Barking order changing for animal unit 

A police officer-run animal court at City Hall has to show the big dogs that the job isn’t just a walk in the park.

The court is hard to take too seriously. An officer investigates a report that a dog is behaving badly — jumping a fence, growling at neighbors or defecating on private property, among other offenses — then a sergeant decides what action its owner should take.

The two officers who currently do that had their jobs increased to full time 10 years ago, following an incident in which two Presa Canario dogs bit Dianne Whipple 77 times and killed her.

Now, after settling thousands of reports, Officer John Denny and Sgt. Bill Herndon of the vicious and dangerous animals unit have to clarify their role and how they operate to the Police Commission at a hearing scheduled for Aug. 18.

"At some point, [Herndon] is going to retire," Commissioner Jim Hammer said. "So, we need to have a brief presentation about what the unit does, what the current staffing is and plans for the future."

In 2009, the unit filed 383 reports and took 92 cases to trial. Those trials take place weekly at 2 p.m. Thursdays in Room 408 at City Hall.

Herndon, who has worked with the department for 33 years, initially planned his retirement in 11 months, but he may leave earlier if the Police Department decides to pull him out of the Animal Care and Control office to work as a supervisor at the Park Police Station.

"We’re not moving him out of the dog court," SFPD Assistant Chief Jeff Godown said. "We’re down on supervisors and we want him to handle supervisor tasks over at Park station."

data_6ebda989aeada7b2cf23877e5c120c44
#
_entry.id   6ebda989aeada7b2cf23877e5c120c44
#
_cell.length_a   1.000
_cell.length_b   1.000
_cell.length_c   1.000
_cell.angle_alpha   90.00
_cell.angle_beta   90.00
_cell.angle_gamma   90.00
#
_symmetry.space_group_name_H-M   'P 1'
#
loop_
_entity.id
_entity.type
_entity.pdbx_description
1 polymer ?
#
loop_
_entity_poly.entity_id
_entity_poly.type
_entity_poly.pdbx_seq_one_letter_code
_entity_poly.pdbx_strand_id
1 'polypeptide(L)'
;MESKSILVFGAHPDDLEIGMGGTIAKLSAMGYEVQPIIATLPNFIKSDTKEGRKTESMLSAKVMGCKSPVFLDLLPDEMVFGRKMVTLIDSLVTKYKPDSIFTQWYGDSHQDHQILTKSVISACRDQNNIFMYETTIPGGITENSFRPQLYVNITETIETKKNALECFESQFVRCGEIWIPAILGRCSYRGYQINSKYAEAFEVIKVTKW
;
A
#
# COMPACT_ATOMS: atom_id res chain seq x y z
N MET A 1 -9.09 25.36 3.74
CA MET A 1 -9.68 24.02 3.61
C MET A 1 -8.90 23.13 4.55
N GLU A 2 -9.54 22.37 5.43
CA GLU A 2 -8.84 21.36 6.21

Regardless, within 11 months, Herndon will leave. Animal advocates such as Sally Stephens, chair of The City’s Animal Commission and the San Francisco Dog Owners Group, are most worried about who will hold owners of ferocious animals accountable when Herndon retires.

"I’m completely comfortable telling someone to complain to the unit about [an unruly dog] and to have a hearing, because it will be treated fairly," Stephens said. "We need to make sure the unit does what it’s doing now."

Hammer said the Aug. 18 hearing will serve a second purpose: to quash recent rumors that the unit is being disbanded.


Canine court


Statistics on vicious and dangerous dogs from 2009:

383: Bites reported (unit predicts only half are reported)

281: Incidents investigated

137: Hearings requested

4: Cases dismissed

19: Dogs not deemed vicious and dangerous

31: Dogs not deemed vicious and dangerous, but restrictions ordered

27: Dogs deemed vicious and dangerous

6: Dogs deemed vicious and dangerous and euthanized

5: Dogs euthanized voluntarily by owner prior to hearing

10: Seizure orders issued

6: Owners ordered to not own or have custody of any dogs for three years

Source: Police Department’s vicious and dangerous animals unit

Tags: ,

About The Author

Staff Report

Staff Report

A daily newspaper covering San Francisco, San Mateo County and serving Alameda, Marin and Santa Clara counties.
Pin It

More by Staff Report

© 2018 The San Francisco Examiner

Website powered by Foundation